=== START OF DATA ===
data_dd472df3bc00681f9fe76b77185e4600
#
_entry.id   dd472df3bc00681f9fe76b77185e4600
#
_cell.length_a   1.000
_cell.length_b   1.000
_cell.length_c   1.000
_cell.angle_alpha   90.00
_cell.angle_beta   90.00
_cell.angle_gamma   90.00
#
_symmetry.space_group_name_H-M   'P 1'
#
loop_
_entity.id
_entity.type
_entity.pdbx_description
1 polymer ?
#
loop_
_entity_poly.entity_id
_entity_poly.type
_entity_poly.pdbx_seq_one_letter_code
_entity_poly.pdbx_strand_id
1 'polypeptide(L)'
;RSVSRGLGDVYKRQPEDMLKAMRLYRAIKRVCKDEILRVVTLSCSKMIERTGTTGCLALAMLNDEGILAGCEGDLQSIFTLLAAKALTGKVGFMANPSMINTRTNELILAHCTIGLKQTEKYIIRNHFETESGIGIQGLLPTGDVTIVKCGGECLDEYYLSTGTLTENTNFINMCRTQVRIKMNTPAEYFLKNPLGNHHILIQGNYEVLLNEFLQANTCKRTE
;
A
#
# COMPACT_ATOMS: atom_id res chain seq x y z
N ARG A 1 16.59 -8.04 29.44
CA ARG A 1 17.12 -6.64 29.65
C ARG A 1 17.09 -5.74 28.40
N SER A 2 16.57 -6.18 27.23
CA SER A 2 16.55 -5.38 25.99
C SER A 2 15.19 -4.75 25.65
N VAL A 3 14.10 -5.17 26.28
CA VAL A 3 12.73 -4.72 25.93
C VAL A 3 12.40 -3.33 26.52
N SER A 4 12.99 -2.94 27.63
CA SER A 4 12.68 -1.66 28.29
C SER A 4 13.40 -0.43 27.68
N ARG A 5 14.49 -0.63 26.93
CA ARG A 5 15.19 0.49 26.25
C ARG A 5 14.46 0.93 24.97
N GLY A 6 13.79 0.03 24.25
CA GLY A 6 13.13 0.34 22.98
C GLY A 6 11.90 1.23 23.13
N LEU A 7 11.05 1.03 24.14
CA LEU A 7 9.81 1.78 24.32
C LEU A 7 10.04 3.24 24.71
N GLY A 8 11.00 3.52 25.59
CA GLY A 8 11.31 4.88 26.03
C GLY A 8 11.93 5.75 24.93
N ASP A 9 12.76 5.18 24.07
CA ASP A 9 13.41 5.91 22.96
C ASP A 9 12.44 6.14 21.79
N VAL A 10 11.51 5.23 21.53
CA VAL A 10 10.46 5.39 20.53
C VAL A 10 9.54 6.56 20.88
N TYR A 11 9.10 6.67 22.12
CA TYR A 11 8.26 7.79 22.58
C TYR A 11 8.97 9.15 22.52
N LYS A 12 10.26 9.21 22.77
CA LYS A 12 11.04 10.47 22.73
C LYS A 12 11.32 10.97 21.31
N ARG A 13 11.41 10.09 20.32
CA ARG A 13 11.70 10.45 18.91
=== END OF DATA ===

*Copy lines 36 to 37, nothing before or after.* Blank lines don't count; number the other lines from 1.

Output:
C SER A 2 15.19 -4.75 25.65
N VAL A 3 14.10 -5.17 26.28